My Citrus Stems Are Dying – Reasons For Citrus Limb Dieback

By: Darcy Larum, Landscape Designer

While growing citrus fruits at home is usually a very rewarding activity, things can sometimes go wrong. Like any plant, citrus trees have their own specific diseases, pests and other issues. In this article, we will go over the common reasons why twig dieback of citrus trees may occur.

What Causes Citrus Twig Dieback?

Citrus twig dieback can be caused by common environmental conditions, disease or pests. One simple reason for any citrus dieback, including twig dieback, limb decline, and leaf or fruit drop, is that the plant is stressed from something. This could be a pest infestation, disease outbreak, old age or a sudden environmental change such as drought, flooding, or extensive root or storm damage. Basically, it is a plant’s natural defense mechanism so that it can survive whatever threat it faces.

In old, large citrus trees that have not been properly maintained, it is not uncommon for top branches to shade out lower branches. This can cause lower limbs to experience problems such as citrus limb dieback, leaf drop, etc. Shading out or overcrowding can also create an ideal environment for pests and diseases.

Yearly pruning of citrus trees can help prevent this by opening up the tree’s canopy to let more sunlight in and improve air circulation. Dead, damaged, diseased, crowded or crossing limbs should be pruned out annually to improve citrus health and vigor.

Other Reasons for Branches Dying on Citrus Tree

In the last few years, citrus growers in California have experienced a major outbreak of citrus twig dieback. As consumers, you have probably noticed an increase in the cost of some citrus fruit. This outbreak has severely impacted the yields of citrus growers. Recent studies have concluded that this twig dieback of citrus plants is caused by the disease pathogen Colletotrichum.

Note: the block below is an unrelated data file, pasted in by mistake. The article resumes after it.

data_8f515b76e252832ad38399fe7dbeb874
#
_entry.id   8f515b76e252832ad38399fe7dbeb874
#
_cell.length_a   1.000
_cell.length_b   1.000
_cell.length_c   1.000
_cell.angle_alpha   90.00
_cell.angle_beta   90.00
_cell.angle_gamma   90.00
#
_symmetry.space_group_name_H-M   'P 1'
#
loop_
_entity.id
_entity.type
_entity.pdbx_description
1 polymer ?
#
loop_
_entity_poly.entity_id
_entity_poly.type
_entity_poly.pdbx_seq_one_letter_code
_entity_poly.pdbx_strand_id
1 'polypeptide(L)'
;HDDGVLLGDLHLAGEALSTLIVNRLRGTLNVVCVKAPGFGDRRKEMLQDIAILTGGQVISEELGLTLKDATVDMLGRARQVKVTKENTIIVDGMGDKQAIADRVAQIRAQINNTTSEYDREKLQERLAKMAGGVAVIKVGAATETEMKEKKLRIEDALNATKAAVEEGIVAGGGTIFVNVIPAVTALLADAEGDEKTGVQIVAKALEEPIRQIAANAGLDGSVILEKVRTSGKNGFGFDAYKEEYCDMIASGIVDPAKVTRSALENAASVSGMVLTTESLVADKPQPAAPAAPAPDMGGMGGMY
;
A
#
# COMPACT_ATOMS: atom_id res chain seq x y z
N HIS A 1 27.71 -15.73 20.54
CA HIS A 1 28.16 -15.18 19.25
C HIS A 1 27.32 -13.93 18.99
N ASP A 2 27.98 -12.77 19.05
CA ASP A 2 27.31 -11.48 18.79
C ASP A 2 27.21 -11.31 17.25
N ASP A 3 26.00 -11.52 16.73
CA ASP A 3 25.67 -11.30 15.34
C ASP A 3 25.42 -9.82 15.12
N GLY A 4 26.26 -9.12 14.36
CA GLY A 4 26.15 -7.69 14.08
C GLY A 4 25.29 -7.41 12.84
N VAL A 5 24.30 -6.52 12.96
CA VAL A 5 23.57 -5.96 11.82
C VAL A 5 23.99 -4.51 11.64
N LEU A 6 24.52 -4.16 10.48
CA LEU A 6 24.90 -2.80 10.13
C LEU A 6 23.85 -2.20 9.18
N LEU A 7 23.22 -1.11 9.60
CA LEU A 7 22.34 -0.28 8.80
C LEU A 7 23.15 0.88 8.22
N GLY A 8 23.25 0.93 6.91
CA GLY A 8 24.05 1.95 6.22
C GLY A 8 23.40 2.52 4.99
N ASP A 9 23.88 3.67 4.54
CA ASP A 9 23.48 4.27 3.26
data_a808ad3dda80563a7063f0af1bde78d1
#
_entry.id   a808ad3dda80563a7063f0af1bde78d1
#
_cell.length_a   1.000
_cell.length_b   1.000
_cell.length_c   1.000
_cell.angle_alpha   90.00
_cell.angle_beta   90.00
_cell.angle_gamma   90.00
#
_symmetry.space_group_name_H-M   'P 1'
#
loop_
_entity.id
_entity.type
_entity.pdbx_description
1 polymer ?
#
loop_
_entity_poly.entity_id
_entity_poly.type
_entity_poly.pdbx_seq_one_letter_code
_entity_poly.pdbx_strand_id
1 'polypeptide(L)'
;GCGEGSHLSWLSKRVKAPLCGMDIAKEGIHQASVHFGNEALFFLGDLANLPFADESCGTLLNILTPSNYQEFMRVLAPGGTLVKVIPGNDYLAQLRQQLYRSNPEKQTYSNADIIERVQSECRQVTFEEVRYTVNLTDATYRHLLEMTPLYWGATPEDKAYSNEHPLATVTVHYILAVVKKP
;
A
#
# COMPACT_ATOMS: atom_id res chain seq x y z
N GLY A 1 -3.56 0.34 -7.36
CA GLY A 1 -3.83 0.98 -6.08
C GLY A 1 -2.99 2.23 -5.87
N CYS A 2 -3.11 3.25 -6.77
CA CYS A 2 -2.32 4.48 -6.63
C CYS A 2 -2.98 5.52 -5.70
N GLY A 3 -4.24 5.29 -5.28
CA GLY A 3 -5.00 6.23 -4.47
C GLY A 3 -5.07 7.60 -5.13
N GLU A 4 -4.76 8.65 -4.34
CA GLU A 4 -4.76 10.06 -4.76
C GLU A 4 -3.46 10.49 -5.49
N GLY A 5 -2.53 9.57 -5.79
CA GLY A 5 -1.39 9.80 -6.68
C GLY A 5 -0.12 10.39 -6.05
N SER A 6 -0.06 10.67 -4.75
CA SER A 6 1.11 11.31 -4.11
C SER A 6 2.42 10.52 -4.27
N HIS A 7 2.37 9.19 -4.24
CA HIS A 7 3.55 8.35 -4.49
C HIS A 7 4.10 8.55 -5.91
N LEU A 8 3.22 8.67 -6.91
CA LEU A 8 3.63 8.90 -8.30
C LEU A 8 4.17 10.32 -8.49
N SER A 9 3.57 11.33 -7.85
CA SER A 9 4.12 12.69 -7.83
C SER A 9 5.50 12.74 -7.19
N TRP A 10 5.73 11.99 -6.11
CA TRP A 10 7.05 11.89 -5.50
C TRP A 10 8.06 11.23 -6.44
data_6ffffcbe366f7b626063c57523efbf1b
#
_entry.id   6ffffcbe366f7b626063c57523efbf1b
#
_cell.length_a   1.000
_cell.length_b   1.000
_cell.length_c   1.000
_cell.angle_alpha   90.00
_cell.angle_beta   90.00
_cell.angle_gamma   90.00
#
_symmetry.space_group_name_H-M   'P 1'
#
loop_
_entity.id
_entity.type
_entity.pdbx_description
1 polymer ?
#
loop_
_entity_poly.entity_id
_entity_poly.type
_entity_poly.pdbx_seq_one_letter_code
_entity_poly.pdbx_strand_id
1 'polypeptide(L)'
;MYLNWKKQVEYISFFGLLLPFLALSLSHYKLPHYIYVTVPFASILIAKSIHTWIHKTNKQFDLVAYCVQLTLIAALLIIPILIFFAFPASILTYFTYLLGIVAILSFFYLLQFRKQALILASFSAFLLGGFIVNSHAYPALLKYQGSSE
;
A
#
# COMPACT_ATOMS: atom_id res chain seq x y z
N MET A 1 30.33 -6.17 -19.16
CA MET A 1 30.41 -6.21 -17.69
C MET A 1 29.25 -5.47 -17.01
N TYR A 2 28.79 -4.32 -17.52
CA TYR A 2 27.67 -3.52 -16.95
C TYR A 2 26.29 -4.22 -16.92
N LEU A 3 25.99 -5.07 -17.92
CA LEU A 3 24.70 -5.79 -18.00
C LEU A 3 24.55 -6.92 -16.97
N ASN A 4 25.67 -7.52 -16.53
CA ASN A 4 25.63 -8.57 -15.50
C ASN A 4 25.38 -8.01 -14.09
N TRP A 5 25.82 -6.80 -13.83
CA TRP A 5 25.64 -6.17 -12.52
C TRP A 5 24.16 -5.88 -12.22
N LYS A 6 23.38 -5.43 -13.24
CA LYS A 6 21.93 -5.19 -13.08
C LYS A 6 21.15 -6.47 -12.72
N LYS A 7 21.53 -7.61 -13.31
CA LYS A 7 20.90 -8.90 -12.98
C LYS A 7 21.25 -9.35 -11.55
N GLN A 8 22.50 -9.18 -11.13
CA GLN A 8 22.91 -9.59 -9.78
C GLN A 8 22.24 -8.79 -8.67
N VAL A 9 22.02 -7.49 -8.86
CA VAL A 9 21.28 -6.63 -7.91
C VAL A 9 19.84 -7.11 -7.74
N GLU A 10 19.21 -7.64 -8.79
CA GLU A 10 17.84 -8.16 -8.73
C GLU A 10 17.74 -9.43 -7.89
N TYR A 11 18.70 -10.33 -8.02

Symptoms of this disease include chlorotic or necrotic foliage, thinning of citrus crowns, excessive sap secretion and twig and shoot dieback. In severe cases, large limbs will dieback. Though this is a disease, it is likely spread by insect vectors.

Steps being taken to control the disease in citrus orchards include pest control and the use of fungicides. This disease is still being studied to determine the best control and management options. “The acute toxicity of fungicides to humans is generally considered to be low, but fungicides can be irritating to the skin and eyes. Chronic exposures to lower concentrations of fungicides can cause adverse health effects.”

Note: Any recommendations pertaining to the use of chemicals are for informational purposes only. Specific brand names or commercial products or services do not imply endorsement. Chemical control should only be used as a last resort, as organic approaches are safer and more environmentally friendly.

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Read more about Citrus Trees

Why are my citrus trees dying?

You can revive a waning citrus tree by establishing a regular care schedule and performing routine maintenance.

  1. Develop a regular watering schedule, and check the moisture of the soil before watering.
  2. Prune the tree in the early spring to remove diseased branches, water sprouts, suckers and criss-crossed branches.

Also, what's wrong with my citrus tree? Overwatering: Citrus may become stressed and more susceptible to pests and diseases as a result of poor drainage or standing water. Trees may also become chlorotic as a result of wet or waterlogged soils, anaerobic soils, root rot diseases, or damaged roots.

Also question is, how do I know if my lemon tree is dying?

Scratching into the bark on branches or the trunk to 1/16-inch deep to 1/8-inch deep reveals a green, damp layer on lemon trees that are still alive. Dead bark shrinks tightly and cracks.

How do you fix yellow leaves on citrus trees?

When the tree runs out of nutrients its older leaves may become yellow. Apply a complete citrus food twice a year aiming for mid summer and late winter. Water well before and after applying fertiliser. Spread the fertiliser over the soil around the tree.